New RDF plant for Hull
- 17 July 2012
- Company & Industry News
A new refuse derived fuel production facility, for Transwaste Recycling and Aggregates Limited of Hull, has now been completed. This multi-million pound project involved the construction of a 33,000 square foot storage and processing unit, several municipal solid waste storage bays and the installation of a Mac 111/1 baling press, Macpresse conveyor and a Rotowrap bale wrapping line supplied by R.C.P SA. Producing up to 40 tonnes of refuse derived fuel per hour, the new facility is part of a planned expansion for Transwaste. Not all of the building is new, as part of their policy of reuse and recycle some of the steelwork for the new structure has been reclaimed from the demolition of a warehouse and adapted for the new building, saving time, money and resources.
Initially 50,000 tonnes of municipal solid waste (MSW), produced by house holders and businesses, will be transported to the Transwaste facility every year for processing. The waste is then shredded, screened and the high calorific fraction baled as fuel. To enhance the quality of the bale, and ensure suitability for burning all bales are tied using plastic baling wire and wrapped in plastic film. Most of the baled RDF is exported although some is used in the United Kingdom to produce electricity which is connected to the national grid.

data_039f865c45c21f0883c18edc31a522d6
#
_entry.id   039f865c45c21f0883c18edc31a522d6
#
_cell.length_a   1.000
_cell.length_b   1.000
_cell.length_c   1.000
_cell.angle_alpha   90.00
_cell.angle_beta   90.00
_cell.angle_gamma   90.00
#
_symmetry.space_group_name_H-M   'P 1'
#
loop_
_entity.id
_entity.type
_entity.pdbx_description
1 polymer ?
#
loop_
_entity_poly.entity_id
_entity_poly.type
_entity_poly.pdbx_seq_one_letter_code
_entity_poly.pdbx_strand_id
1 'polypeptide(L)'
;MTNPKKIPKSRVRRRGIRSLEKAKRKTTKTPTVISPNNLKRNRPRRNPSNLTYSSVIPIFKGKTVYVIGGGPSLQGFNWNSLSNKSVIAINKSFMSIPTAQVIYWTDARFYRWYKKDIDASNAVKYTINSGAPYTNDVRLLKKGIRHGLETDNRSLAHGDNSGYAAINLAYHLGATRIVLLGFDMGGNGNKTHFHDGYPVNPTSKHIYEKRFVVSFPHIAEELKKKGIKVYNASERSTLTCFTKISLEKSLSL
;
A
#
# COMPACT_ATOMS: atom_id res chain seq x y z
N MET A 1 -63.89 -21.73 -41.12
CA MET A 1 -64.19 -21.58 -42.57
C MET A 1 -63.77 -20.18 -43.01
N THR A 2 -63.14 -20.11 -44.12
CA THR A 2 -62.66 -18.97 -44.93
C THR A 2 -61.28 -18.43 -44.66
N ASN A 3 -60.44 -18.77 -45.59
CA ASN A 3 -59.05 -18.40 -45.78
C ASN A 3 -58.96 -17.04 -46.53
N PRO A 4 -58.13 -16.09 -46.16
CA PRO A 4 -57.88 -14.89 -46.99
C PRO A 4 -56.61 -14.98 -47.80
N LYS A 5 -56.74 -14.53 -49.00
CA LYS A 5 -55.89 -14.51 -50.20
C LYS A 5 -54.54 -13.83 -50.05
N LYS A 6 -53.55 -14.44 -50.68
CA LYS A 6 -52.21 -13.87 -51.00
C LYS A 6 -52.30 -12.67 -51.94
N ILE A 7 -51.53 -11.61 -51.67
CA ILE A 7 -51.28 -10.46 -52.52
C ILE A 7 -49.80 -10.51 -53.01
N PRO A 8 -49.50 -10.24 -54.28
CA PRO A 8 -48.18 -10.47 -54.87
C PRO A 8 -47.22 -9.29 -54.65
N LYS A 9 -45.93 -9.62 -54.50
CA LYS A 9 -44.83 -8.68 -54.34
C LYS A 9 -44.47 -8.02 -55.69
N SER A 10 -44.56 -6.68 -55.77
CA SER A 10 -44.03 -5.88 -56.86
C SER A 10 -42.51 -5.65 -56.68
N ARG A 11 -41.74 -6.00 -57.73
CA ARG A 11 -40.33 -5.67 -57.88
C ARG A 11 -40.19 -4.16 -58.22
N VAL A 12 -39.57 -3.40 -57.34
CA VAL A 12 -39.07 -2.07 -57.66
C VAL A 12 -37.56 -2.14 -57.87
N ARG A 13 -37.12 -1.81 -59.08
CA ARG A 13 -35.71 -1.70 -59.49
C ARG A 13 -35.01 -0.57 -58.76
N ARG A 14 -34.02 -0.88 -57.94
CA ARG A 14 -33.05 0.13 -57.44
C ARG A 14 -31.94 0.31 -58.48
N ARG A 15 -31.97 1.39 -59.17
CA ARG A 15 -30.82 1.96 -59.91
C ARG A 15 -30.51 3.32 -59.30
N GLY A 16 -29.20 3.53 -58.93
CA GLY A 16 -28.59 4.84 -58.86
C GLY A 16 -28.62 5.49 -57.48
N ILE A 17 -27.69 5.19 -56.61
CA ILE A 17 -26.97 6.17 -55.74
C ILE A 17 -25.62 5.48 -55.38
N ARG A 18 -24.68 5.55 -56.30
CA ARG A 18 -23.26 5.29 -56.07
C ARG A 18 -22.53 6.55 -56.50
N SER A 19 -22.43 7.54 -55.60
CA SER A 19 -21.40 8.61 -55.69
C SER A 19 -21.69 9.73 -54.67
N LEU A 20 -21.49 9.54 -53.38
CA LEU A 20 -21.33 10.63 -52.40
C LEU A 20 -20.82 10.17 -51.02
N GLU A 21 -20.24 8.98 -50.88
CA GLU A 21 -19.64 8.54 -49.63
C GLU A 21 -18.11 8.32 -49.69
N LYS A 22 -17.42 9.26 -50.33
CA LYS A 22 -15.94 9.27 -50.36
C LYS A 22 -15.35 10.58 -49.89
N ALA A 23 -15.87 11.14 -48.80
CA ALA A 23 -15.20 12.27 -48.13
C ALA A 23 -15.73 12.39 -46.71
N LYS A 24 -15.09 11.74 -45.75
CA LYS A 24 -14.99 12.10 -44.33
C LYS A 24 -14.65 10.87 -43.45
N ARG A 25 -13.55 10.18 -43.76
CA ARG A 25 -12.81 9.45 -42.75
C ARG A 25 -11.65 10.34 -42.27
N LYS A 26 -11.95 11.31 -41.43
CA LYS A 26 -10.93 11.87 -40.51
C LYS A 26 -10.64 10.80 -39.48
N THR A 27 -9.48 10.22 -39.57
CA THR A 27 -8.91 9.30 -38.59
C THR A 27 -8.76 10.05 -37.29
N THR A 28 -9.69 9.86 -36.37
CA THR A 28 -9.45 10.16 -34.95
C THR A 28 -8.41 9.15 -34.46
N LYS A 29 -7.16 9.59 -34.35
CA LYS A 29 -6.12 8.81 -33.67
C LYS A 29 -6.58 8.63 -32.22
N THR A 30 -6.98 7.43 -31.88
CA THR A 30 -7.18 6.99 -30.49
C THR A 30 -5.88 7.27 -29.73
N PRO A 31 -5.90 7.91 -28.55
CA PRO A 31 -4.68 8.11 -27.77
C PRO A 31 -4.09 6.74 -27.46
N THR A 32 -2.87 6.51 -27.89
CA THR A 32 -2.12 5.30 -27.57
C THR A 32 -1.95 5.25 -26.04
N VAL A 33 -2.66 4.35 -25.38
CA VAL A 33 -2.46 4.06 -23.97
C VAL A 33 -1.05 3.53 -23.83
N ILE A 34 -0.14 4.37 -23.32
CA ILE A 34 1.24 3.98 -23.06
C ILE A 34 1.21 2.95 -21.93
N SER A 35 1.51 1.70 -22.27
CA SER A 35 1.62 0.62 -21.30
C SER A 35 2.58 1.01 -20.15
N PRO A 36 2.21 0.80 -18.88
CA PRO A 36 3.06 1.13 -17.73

The screening, baling and wrapping process is automated to make it as efficient as possible. The screen discharges the waste into the in-floor conveyor, which constantly feeds the Mac 111/1baling press. The rest of the process is controlled by the baling press, which continually bales the material. Bales of the correct size, and density are produced without further operator intervention. The completed bales are tied with 5 burnable plastic baling wires and the entire bale is wrapped in plastic film for storage and transportation to the customer. The press can produce a bale weighing approximately 1.4 tonnes every 80 seconds.
The investment Transwaste have made in new technology that will help not only give them a competitive edge in the RDF market but also help them achieve zero landfill. Having recently won the Humber Renewables Large Business of the Year award 2012, they are poised for greater commercial success and no-doubt many more awards